Tuesday, September 21, 2010

Five different ages of Parmigiano Reggiano in five different textures

One of the highlights of my recent trip to Parma was a visit to Massimo Bottura's Osteria Francescana in Modena, a restaurant which was recently voted sixth best in the world.

The dish I was most intrigued to taste was one called Five different ages of Parmigiano Reggiano in five different textures. It consisted of a soufflé of 24 month old parmesan, a crisp galette (40 months), an 'air' made, I discovered from his recipe from the crusts of 40 month old Parmigiano Reggiano and grated 50 month old, a foam made from 30 month old parmesan and a rich creamy sauce made with a 36 month old cheese.

Intriguingly it came about a third of the way through the meal rather than at the end like a cheese course. (I'm not sure I wouldn't have preferred it later on.)

It was brilliantly clever, beautiful and absolutely delicious but do you know what? I'm not sure I don't prefer my parmigiano served simply as they do here (at La Greppia in Parma).

Saturday, September 11, 2010

Golden Cenarth: Britain's best organic cheese

One of the best food events of the year is the Organic Food Festival in my home town of Bristol which this year is celebrating its tenth anniversary.

It's always interesting to see which products win the dairy section. For quite a few years now it seems to have been a dairy product like a yoghurt or a crème fraîche but this year it's a cheese, Caws Cenarth's Golden Cenarth.

It's a washed rind cheese with a gorgeous undulating orangey rind that looks quite like a Vacherin Mont d'Or. The taste is comparatively mild though - it's washed with cider and the sample I tried had obviously not been allowed to get over-pongy. In fact the one I bought and opened just now could have done with keeping another 10 days or so. But you could see that it has the potential to be spectacularly good.

Caws Cenarth who are based in West Wales not far from Swansea also make a salty blue, Perl Las and a smoked Caerphilly or Caerffili, one of the few smoked cheeses I've tasted that I've actually enjoyed. The cheesemaker is Carwyn Adams (below), grandson of the original farmers and cheesemakers Lizzie Wyn and Leisa Jones, although he started his career as an engineer.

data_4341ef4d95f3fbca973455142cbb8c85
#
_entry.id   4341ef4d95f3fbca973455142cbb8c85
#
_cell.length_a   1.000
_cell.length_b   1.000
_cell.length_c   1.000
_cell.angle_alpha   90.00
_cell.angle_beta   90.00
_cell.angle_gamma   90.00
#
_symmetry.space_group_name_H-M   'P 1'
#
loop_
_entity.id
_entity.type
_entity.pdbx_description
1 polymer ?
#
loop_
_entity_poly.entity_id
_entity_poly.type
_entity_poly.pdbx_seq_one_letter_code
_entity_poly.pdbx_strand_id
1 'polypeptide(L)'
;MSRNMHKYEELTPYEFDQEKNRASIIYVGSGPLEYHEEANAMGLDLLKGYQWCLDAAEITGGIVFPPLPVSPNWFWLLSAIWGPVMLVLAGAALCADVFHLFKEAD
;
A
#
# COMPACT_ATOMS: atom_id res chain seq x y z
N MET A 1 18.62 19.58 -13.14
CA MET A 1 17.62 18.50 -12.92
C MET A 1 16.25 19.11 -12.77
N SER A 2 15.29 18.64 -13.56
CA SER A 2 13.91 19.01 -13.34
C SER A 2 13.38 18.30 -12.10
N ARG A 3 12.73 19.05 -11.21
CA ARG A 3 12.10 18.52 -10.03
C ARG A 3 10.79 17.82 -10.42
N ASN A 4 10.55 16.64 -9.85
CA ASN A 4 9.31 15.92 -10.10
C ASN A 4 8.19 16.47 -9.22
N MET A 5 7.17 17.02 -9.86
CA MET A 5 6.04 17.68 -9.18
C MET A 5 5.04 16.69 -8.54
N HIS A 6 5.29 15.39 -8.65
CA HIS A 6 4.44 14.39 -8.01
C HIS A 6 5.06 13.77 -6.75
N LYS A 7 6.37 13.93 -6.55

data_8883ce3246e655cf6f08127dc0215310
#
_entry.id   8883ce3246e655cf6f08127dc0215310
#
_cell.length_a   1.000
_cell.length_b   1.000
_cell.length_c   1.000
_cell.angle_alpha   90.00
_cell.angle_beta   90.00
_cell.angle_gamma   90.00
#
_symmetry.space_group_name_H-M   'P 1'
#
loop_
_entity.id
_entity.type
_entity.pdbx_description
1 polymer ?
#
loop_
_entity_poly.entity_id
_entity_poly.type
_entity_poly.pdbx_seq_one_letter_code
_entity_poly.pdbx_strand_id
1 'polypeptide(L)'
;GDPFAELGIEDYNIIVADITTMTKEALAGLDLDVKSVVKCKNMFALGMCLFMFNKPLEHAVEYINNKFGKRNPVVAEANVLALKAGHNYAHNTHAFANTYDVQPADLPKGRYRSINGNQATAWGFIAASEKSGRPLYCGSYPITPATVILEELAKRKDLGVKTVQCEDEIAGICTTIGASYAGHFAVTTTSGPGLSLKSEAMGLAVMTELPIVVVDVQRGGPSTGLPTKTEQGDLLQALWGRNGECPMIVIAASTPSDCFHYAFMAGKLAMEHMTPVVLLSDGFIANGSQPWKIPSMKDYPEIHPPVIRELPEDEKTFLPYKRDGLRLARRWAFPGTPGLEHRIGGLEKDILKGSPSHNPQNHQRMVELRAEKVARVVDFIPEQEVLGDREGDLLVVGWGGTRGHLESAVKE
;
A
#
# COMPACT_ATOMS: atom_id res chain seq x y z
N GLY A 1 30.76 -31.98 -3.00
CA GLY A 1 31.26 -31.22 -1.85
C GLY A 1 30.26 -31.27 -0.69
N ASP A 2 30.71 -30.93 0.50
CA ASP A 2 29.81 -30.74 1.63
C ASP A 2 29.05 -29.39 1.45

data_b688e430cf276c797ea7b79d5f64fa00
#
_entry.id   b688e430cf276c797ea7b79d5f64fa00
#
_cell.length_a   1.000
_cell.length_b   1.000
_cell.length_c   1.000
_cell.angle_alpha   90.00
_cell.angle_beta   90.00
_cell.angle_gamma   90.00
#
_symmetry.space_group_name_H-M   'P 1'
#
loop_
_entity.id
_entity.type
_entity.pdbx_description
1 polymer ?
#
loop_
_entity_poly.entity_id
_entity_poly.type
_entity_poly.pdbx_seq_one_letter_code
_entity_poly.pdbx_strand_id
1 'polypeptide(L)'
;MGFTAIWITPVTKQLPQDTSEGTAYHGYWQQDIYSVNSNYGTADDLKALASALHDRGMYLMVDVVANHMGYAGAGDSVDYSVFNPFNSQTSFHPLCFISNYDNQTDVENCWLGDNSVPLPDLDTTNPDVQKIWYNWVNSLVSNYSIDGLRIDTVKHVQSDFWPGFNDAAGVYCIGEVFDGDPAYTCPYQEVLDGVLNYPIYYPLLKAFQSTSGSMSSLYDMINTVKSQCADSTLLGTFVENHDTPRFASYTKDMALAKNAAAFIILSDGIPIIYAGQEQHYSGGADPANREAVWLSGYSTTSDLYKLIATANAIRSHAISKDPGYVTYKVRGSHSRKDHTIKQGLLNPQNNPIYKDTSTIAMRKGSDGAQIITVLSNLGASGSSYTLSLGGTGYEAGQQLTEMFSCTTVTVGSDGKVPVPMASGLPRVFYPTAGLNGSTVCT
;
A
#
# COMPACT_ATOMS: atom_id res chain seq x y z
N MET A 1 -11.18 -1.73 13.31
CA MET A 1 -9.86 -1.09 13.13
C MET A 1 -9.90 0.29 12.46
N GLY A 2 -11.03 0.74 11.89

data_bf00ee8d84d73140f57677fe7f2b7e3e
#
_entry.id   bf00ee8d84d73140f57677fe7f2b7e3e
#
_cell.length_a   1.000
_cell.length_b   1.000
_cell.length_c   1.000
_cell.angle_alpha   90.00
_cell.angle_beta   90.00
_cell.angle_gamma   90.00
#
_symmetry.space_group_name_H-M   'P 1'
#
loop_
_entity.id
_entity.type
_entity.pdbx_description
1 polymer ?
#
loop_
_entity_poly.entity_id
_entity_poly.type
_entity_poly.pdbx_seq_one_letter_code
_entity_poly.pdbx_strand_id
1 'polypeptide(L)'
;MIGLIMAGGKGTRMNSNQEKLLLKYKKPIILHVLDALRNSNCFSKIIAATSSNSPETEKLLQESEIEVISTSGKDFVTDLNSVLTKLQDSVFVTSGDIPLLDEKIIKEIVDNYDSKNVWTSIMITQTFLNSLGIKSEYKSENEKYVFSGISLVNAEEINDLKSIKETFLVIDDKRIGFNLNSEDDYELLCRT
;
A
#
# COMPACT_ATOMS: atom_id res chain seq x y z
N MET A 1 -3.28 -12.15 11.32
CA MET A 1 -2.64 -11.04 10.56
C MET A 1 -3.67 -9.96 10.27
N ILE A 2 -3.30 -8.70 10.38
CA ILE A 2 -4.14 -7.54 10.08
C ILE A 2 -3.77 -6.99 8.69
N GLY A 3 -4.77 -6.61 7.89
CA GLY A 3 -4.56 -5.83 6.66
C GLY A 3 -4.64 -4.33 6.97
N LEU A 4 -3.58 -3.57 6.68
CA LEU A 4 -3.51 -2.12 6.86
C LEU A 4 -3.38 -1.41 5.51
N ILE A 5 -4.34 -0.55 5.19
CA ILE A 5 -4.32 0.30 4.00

Do you agree with the judges decision or have you tasted a better organic cheese?

Tuesday, September 7, 2010

Southbank Cheese and Wine Festival

I can't believe there's a cheese and wine festival in London next month and that I'm going to manage to miss it. And by just a matter of hours! I'll be in France, which is of course, a good place to be from a cheese point of view but not back till late on October 17th, the last day of the festival. (It starts on Friday 15th).

Anyway for those lucky bods among you who can make it, the theme this year is 'Produce of the World' which means there will be cheeses to taste and buy from France and Corsica, Holland, Italy, Sardinia and Sicily, Switzerland, Spain, Portugal, Austria and of course the UK and Ireland.

Highlights include demonstration of how to make cheese in 40 minutes from Leagram Dairy's Bob Kitching, a demo from BBC Masterchef winner Steven Wallis, who will be making a salad of Tallegio with pickled pumpkin, figs, hazelnuts, autumn leaves and truffled sourdough croutons (I'd go for that alone), a demo and book signing with Patricia Michelson of La Fromagerie and a . . er . . . gift wrapping demonstration with 'international gift wrapping expert' Arona Khan of whom I must confess I hadn't heard, not moving in international gift wrapping circles. I also like the sound of a 'mobile deli dedicated to Sicilian cheeses and wine'.

There's a lot more info on the website www.cheesewinefestival.com. The festival takes place at the Southbank Centre Square off Belvedere road behind the Festival Hall.